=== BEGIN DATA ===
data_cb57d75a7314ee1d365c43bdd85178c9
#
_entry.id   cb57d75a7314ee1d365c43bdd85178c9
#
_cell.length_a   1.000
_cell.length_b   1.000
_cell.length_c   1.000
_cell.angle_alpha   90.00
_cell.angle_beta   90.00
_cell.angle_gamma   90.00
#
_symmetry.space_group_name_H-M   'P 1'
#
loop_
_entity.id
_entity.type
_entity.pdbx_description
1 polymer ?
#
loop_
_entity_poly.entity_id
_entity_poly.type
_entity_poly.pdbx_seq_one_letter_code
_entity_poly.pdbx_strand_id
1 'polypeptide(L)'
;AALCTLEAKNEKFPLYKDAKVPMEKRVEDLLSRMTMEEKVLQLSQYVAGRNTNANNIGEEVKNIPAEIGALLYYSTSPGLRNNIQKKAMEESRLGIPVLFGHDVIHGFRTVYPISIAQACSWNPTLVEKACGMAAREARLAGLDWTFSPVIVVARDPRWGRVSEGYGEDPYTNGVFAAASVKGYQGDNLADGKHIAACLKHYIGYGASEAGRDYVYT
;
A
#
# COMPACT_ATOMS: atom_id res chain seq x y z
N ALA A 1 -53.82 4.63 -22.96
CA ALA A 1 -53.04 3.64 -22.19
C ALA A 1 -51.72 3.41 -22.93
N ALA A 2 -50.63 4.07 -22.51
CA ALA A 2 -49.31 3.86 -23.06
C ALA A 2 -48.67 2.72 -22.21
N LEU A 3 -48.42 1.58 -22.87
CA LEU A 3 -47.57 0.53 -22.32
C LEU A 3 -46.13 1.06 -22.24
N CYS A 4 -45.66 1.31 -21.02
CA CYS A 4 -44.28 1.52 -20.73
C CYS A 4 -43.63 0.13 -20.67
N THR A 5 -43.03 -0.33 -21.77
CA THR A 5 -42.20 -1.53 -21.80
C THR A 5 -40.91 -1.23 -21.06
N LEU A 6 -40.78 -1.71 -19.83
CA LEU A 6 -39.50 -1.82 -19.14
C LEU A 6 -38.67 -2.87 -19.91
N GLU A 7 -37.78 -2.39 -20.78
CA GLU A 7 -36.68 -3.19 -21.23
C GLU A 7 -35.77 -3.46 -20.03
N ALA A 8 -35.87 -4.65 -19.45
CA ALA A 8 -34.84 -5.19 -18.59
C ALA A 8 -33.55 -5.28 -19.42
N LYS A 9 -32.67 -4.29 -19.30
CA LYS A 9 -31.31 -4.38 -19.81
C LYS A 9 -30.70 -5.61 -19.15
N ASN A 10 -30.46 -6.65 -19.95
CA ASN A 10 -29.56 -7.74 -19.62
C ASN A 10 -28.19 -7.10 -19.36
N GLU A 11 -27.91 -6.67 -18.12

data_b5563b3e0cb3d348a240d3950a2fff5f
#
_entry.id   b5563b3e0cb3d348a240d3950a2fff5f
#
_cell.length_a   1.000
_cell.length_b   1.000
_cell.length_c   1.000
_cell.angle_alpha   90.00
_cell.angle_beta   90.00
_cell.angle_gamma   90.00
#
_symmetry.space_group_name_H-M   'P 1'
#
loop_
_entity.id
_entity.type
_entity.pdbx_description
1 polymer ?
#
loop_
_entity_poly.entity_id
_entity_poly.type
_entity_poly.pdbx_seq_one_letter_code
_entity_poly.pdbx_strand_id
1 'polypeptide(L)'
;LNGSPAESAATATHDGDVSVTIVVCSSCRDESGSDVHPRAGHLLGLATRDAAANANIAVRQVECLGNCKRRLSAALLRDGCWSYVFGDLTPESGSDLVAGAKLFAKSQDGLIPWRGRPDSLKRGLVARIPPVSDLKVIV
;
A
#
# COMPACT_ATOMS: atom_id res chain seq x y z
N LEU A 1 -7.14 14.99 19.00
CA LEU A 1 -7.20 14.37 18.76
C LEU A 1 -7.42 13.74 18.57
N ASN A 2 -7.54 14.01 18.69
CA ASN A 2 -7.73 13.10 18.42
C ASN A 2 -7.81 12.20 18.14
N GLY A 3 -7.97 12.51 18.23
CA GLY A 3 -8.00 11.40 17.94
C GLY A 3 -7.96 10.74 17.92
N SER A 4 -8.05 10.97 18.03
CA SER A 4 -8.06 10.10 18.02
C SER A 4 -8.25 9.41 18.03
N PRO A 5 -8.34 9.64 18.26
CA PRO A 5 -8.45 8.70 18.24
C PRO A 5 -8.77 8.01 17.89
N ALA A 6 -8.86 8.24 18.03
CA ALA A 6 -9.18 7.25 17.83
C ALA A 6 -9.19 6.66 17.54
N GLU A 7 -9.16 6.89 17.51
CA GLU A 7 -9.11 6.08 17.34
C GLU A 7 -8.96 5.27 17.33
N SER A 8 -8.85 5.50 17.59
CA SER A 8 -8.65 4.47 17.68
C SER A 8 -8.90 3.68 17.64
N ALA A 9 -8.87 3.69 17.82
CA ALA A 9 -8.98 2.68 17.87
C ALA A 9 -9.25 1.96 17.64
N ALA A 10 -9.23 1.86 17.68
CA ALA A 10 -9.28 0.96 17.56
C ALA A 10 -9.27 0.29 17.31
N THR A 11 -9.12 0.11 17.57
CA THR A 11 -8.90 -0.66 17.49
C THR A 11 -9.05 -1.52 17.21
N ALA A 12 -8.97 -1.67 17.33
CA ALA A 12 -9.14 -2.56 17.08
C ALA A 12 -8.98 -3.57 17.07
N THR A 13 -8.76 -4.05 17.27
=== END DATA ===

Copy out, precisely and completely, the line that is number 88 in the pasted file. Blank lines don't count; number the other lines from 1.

;